I just had one of those discussions where after I was driving away I thought, “Oh god. Did I just really say that?!”
Granted, this is not a new experience for me. Us uber-talkers tend to run north to south and back again with the mouth on any given day. Our discussion map doesn’t really follow any set line or pattern. We go where the vibe leads us and that’s exactly what I just did with a 17-year old French teenager.
A month or so ago I agreed to meet weekly with Cool-French-Kid to help him practice his English speaking skills. In the beginning we were pretty diligent about picking a movie or an article out of Newsweek to discuss, but lately our talk sessions have started to resemble gossip fests and I think I’m the one to blame.
I always start out by asking Cool-French-Kid how his week at school went down. He tells me all about his classes, tests and what his friends back in France are up to and how much he misses them.
He’s starting to prepare to enter the French university system, which I still cannot get my head around, and he has tons of practice exams and other regular exams that he has to study for in addition to completing his normal course load.
On many Saturdays he and his entire class have to be at the school at 8 a.m. to take 3+ hour practice exams in such subjects as Economics or English. When I first heard about this, I said quite simply, “Man. That totally sucks,” which caused him to laugh.
I actually make him laugh quite a bit which I hope is a good thing and a sign that he’s getting more confident and comfortable in his English speaking abilities. It could just be that he finds me to be totally obnoxious and ridiculous, but it wouldn’t matter. I take it in stride.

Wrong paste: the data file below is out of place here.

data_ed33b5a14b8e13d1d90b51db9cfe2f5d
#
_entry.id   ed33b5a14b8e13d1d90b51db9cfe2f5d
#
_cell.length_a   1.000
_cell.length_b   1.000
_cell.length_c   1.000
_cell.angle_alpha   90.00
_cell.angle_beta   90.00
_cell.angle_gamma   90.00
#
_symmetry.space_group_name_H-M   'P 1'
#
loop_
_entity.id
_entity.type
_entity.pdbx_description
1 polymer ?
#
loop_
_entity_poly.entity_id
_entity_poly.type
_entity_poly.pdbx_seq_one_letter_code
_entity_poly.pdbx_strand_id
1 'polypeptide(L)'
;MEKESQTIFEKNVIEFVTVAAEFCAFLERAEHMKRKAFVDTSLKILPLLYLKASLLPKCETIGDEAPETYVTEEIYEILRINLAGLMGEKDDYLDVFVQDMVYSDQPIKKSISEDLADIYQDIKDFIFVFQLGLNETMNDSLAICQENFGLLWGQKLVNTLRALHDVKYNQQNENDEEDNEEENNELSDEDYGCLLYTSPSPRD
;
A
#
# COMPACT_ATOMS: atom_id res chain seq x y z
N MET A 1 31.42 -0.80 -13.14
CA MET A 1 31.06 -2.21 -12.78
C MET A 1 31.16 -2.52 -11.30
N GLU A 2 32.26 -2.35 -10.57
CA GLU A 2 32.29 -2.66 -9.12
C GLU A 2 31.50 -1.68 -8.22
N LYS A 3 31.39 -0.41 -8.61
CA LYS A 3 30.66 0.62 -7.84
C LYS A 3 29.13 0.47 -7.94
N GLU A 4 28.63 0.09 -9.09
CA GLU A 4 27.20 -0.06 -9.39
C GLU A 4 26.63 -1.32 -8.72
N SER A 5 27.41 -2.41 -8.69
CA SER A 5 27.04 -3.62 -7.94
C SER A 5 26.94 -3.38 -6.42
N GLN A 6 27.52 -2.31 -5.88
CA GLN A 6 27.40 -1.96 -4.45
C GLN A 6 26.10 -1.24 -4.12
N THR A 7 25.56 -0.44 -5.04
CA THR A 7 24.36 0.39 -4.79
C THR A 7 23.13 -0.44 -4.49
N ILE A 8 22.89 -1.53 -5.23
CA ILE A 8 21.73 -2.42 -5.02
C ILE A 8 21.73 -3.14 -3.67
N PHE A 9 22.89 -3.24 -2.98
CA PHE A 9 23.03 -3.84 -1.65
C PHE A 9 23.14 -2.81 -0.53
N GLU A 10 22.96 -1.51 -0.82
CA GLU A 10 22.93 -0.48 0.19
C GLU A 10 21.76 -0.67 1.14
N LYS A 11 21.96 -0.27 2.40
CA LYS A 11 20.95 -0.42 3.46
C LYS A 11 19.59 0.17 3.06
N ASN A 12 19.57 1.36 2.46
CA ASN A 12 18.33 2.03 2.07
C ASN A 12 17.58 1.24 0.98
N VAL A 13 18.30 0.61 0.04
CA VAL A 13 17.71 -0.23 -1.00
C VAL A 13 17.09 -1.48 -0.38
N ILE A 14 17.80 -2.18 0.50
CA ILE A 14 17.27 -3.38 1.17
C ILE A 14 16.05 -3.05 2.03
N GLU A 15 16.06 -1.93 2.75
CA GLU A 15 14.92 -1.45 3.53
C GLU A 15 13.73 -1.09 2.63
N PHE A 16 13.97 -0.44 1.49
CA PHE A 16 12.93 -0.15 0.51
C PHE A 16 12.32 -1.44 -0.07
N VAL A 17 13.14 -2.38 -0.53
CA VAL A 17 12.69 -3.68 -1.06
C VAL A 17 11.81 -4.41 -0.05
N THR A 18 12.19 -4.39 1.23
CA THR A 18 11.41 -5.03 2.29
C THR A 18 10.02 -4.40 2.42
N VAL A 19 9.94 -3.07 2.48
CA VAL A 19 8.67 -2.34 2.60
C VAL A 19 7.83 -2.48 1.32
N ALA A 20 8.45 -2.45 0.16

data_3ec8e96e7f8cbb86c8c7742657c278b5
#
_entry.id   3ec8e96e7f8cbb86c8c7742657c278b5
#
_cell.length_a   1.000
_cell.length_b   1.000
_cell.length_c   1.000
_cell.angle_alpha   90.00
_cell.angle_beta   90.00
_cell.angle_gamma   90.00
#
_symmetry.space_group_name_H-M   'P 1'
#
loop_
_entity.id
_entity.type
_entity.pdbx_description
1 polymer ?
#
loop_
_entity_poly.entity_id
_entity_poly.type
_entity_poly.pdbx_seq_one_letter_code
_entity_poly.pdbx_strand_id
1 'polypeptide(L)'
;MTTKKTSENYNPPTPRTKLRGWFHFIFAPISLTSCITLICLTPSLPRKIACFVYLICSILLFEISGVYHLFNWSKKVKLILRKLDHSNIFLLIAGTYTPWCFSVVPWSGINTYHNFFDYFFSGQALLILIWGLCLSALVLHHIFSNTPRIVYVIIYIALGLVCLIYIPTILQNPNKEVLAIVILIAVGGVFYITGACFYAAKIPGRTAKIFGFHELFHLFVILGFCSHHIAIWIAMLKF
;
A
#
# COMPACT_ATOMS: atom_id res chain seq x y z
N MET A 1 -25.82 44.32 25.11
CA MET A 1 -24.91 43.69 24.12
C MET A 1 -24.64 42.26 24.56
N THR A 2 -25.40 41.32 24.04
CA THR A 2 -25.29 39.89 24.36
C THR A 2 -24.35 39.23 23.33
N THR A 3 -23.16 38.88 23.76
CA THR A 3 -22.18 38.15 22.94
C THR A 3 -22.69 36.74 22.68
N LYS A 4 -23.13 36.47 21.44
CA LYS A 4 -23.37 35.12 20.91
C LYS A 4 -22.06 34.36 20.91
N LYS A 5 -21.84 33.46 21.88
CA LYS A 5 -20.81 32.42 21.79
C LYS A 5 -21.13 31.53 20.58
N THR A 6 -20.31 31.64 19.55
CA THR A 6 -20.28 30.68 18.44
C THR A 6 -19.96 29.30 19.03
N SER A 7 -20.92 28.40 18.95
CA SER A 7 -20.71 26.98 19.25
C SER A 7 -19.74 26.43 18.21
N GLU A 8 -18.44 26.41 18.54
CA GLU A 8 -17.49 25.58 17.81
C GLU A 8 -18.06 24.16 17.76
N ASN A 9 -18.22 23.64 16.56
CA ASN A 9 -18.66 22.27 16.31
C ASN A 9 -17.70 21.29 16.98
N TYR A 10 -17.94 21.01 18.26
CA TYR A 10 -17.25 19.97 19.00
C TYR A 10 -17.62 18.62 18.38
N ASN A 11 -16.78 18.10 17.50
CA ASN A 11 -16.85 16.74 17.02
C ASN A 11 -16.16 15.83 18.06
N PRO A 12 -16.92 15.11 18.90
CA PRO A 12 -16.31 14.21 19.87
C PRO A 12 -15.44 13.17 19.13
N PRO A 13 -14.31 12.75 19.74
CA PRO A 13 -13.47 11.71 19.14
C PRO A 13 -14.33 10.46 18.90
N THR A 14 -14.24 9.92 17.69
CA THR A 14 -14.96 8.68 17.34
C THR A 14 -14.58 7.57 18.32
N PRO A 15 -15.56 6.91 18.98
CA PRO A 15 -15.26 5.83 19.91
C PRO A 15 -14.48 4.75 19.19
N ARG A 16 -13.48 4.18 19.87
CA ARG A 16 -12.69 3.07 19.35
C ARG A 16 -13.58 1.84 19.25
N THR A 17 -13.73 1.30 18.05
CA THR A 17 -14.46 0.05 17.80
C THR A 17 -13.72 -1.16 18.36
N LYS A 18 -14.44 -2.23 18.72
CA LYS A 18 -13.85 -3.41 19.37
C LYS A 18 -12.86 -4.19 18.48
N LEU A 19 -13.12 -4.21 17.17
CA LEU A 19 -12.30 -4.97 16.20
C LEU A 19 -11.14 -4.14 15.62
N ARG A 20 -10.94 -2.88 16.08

Cool-French-Kid has the most awesome hair and this is one of his elements of coolness. I don’t know how he does it, but it’s some sort of funked-out bit of fabulousness that I’m extremely jealous about. Lots of the teenage boys on the island sport this style of supposed randomness.
Today, for some reason the topic went from parties in Mauritius to clubs in Mauritius to what the kids are drinking at parties in Mauritius to vodka to Bill Cosby to Jello-shots. The entire stream of conversation was primarily controlled by cool-French-kid up until the bit about Bill and the Jell-o.
Of course he had no clue when I asked him if he knew who Bill Cosby was. Why the hell would a 17 year old cool-kid teenager from France with awesome hair know or care who Bill Cosby was?
But, boy was he interested in the Jell-o shots. I should have stopped. I should have said something like drinking will kill you and destroy your life. But seriously, he’s French, smart and just too cool. I wasn’t going to try to back-paddle up my jell-o-ee creek.
Out came the laptop and we spent the rest of our time checking out the flavors of Jell-o on their website and searching for Jell-o shot recipes.
I think I passed on an important bit of American culture to Cool-French-Kid. He now knows all about Bill, pudding pops and Jell-o that wiggles. The word ‘Wiggles’ was a new vocabulary addition to him as was the word ‘gelatinous’. So, thank you very much proper teacher people. I, too, can introduce new vocabulary into day-to-day conversations.
He’s going to try to locate this mysterious Jell-o when he heads back to France for his winter holidays, but I have also now been tasked with bringing him back some boxes after I return from Minnesota from my own ‘winter in the Northern hemisphere’ break.
I told him I would do it, but only if he promised me that he wouldn’t try to make the shots before he turned 18 in July. 18 years old is the legal drinking age in France.
Again, more laughing. Hey, hey, hey.